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Photo 16-1
East side of home
 

Roof
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Roof inspection method: Traversed
Roof type: Gable
Roof covering: Asphalt or fiberglass composition shingles
Estimated age of roof: 2-7 yrs
Gutter & downspout material: Aluminum
Roof ventilation: Unable to determine (no access to attic spaces)
17) One or more plumbing vent pipes terminate less than six inches above the roof surface below. Debris or snow may block openings, and may result in sewer gases entering living spaces. A qualified contractor should evaluate and make repairs as necessary so vent pipes terminate at least six inches above roof surfaces.
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Photo 17-1
Roof
 

18) Trees and/or shrubs are in contact with the roof edge(s) in one or more areas. Some damage has occurred. A qualified contractor should evaluate and make repairs as necessary. Vegetation should be pruned back and/or removed as necessary to prevent damage and infestation by wood destroying insects.
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Photo 18-1
Roof
 

19) One or more composition shingles are damaged, deteriorated and/or missing or are installed in a substandard manner, and should be repaired or replaced. Leaks may occur as a result. A qualified roofing contractor should evaluate and make repairs as necessary.
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Photo 19-1
Roof
 

20) Debris has accumulated in one or more gutters. This is a conducive condition for wood destroying insects since gutters may overflow and cause water to come in contact with the structure's exterior or make water accumulate around the foundation. Gutters should be cleaned now and as necessary in the future.
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Photo 20-1
Roof
 

Garage
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21) There is no automatic opener installed on the vehicle door.
22)   Stains and/or water damage was found in one or more ceiling and/or wall areas. However, no elevated levels of moisture were found. The stain(s) or damage may be due to past roof and/or plumbing leaks. Recommend asking the property owner(s) about this, and monitoring the area(s) in the future, especially after heavy or prolonged rain. If elevated moisture is found in the future, a qualified contractor should evaluate and repair as necessary.
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Photo 22-1
Garage
 

Electric service
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Primary service type: Underground
Primary service overload protection type: Circuit breakers
Service amperage (amps): 100
Service voltage (volts): 120/240
Location of main service switch: North side of home
Location of sub panels: Basement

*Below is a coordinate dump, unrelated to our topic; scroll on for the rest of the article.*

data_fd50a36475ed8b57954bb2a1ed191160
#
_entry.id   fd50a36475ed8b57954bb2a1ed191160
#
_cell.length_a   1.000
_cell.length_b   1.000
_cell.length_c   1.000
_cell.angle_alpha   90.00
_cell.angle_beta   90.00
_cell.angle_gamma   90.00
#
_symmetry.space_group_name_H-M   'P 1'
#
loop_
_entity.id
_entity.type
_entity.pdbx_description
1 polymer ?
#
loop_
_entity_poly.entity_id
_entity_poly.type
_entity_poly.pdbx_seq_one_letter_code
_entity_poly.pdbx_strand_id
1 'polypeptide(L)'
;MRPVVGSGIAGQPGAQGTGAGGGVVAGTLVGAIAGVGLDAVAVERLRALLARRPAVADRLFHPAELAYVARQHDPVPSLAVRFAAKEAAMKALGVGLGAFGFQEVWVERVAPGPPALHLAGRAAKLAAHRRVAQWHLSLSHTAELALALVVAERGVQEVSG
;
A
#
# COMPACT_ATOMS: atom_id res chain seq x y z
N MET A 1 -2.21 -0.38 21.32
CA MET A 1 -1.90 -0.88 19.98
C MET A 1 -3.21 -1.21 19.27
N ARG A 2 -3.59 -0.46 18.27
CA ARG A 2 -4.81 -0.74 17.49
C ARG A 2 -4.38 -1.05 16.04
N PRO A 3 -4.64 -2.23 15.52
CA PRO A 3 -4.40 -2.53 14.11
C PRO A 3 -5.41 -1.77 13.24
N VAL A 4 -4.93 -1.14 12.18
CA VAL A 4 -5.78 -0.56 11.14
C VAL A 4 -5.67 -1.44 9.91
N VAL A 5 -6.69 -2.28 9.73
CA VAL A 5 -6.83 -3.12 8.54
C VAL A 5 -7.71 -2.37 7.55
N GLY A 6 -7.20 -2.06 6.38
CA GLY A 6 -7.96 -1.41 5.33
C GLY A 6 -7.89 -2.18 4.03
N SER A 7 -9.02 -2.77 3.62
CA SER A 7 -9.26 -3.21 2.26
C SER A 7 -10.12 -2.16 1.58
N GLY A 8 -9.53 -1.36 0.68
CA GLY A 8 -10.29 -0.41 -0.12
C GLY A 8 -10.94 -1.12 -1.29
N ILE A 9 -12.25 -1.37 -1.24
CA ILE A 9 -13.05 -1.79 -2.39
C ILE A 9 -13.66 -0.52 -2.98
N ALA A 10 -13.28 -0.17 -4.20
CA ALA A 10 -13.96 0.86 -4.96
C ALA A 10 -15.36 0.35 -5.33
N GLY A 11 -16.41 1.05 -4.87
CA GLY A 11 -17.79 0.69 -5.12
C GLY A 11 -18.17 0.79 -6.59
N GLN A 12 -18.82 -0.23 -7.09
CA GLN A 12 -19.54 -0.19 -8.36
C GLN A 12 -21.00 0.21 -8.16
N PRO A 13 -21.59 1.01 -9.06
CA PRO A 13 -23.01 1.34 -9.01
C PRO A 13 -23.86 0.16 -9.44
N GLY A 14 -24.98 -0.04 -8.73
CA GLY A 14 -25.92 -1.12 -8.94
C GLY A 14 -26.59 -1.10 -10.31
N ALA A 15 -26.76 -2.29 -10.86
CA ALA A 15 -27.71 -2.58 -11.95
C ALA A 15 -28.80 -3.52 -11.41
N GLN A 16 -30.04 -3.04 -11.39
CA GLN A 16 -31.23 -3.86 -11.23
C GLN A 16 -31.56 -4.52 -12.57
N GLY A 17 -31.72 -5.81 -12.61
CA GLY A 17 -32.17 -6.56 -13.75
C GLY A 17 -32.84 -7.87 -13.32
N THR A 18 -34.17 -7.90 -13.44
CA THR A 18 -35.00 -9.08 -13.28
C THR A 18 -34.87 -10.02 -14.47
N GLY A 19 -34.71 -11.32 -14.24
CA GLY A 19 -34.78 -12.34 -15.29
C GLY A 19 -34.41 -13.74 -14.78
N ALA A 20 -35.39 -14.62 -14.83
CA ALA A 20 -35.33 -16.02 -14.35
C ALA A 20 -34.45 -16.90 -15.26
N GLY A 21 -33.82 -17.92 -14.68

Location of main disconnect: Breaker at top of main service panel
Service entrance conductor material: Aluminum
System ground: Ground rod(s) in soil, Cold water supply pipes
Main disconnect rating (amps): 100
Branch circuit wiring type: Non-metallic sheathed, Copper, Aluminum multi-strand
Solid strand aluminum branch circuit wiring present: Can't verify
Smoke detectors present: Yes
NAC 645D.520 Switches, receptacles and fixtures: Inspected
NAC 645D.520 Main panel and sub panels: Inspected
NAC 264D.520 Wiring and junction boxes: Inspected
23) One or more overcurrent protection devices (circuit breakers or fuses), neutral terminations and/or lugs are "double tapped", where 2 or more wires are clamped in a terminal designed for only one wire. This is a safety hazard since the bolt or screw may tighten securely against one wire, but leave others loose. Arcing, sparks and fires may result. A qualified electrician should evaluate and repair as necessary.

For more information visit. http://wiki.answers.com/Q/What_are_two_black_wires_attached_to_a_single_breaker_lug_called
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Photo 23-1
Bedroom
 

24) One or more open ground, three-pronged grounding type receptacles were found.

Grounding type receptacles were first required in residential structures during the 1960s. Based on the age of this structure and/or the absence of 2-pronged receptacles, repairs should be made by a qualified electrician to repair the circuits as necessary so all receptacles are grounded as per standard building practices. Replacement of three-pronged receptacles with 2-pronged receptacles is not an acceptable solution.
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Photo 24-1
Interior
Photo
Photo 24-2
Bedroom

25) One or more sections of wiring that weren't terminated were found. This is a potential safety hazard due to the risk of shock. A qualified electrician should evaluate and repair as necessary. For example, cutting the wire to length and terminating the wire with wire nuts in a securely anchored, covered, properly sized junction box or install light fixture or other device.
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Photo 25-1